GAINING:
The Truth About Life
After Eating Disorders

Essays, Articles, & Nonfiction Works
by Aimee Liu

RESOURCES
These treatment facilities offer specialized programs for eating disorders, including men and women over age 21.
Discover the many ways others are using their voices, talents, and passions to turn suffering into creativity and hope.
Links to websites and organizations that provide information and referrals.
References cited in GAINING
Books
How do anorexia and bulimia impact life AFTER recovery? GAINING is one of the first books about eating disorders to connect the latest scientific insights to the personal truth of life before, during, and especially after anorexia and bulimia.
"I've read countless books about eating disorders, but I've never seen one like this. Combining the professional wisdom of leading experts with personal experiences from women and men all over the globe, this book fills a gap on the recovery bookshelf. Anyone who has been touched by an eating disorder needs to read this."óJenni Schaefer, author of Life without Ed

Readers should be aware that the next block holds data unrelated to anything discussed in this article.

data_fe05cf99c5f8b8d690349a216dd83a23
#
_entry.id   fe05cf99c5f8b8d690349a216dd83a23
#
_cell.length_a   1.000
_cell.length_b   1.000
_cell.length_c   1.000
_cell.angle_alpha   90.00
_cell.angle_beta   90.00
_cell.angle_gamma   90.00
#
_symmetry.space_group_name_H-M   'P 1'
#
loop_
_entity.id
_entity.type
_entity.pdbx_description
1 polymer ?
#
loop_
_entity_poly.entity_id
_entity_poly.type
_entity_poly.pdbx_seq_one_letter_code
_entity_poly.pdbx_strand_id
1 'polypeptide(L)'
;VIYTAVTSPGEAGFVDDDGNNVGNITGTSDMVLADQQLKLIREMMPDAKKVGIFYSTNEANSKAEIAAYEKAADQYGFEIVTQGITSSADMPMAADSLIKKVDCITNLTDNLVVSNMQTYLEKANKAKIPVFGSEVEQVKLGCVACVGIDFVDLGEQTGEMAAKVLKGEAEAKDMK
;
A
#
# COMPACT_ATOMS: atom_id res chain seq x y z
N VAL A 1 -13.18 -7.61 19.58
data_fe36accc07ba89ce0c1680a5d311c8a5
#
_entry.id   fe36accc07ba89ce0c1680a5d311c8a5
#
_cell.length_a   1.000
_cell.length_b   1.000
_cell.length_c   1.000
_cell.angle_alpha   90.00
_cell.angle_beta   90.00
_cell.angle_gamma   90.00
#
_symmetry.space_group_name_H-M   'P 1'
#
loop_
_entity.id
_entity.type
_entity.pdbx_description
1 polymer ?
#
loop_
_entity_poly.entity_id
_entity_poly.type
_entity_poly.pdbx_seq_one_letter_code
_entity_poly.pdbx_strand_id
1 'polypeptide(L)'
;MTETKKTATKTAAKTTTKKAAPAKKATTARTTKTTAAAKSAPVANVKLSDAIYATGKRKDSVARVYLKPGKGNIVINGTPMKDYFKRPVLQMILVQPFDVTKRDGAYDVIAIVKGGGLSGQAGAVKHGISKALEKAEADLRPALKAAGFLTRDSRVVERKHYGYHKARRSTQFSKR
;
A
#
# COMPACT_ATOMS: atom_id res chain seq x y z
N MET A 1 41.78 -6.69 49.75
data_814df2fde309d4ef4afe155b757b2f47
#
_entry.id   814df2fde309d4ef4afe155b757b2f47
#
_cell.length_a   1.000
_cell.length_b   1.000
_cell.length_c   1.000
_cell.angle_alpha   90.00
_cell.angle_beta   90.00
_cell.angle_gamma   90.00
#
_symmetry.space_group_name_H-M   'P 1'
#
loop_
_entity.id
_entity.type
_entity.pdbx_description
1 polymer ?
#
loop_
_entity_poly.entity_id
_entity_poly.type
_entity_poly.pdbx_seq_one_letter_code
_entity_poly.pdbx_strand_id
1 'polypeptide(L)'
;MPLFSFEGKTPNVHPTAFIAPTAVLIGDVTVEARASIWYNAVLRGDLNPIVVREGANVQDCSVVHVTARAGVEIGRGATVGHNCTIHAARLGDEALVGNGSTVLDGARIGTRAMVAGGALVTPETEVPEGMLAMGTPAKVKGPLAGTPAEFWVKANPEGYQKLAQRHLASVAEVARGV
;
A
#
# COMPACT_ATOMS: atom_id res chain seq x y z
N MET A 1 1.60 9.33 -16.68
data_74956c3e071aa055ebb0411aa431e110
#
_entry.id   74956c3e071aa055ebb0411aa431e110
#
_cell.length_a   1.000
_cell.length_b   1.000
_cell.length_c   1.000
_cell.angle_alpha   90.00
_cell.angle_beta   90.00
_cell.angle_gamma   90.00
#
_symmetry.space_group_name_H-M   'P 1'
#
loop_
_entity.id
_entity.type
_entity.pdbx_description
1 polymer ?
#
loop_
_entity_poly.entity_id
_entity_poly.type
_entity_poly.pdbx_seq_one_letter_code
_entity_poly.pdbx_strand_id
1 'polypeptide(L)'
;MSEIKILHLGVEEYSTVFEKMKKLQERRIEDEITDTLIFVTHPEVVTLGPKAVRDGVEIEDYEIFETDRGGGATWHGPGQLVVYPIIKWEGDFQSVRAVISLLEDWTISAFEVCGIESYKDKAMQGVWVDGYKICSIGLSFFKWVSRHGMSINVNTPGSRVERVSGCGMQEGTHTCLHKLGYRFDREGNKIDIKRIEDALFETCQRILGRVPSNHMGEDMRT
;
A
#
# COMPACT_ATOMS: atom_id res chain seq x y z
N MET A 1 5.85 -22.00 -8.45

America's first memoir of anorexia, and one of the earliest books about eating disorders, originally published in 1979

Codependency Conspiracy:
How to Break
the Recovery Habit
and Take Charge ofYour Life

From Publishers Weekly:

Most self-help programs do more harm than good by promoting dependency, charge Berverly Hills psychologist Katz and coauthor Liu ( The Success Trap). Bound to elicit protests from the self-help movement, their severe indictment is based on cases cited here ranging from obsessions to drug addiction. Katz and Liu differentiate between two types of remedial programs: organizations that treat all unwanted behavior as a "disease" affecting the "hurt child within" and that require lifelong adherence to principles relating to a Higher Power; and mutual-support groups limited to helping members cope with specific, short-term problems. The authors' eight-point program, intended to foster reliance on one's own healing powers, stresses dealing with one goal at a time and acknowledging past influences while developing present strengths and resources.
1991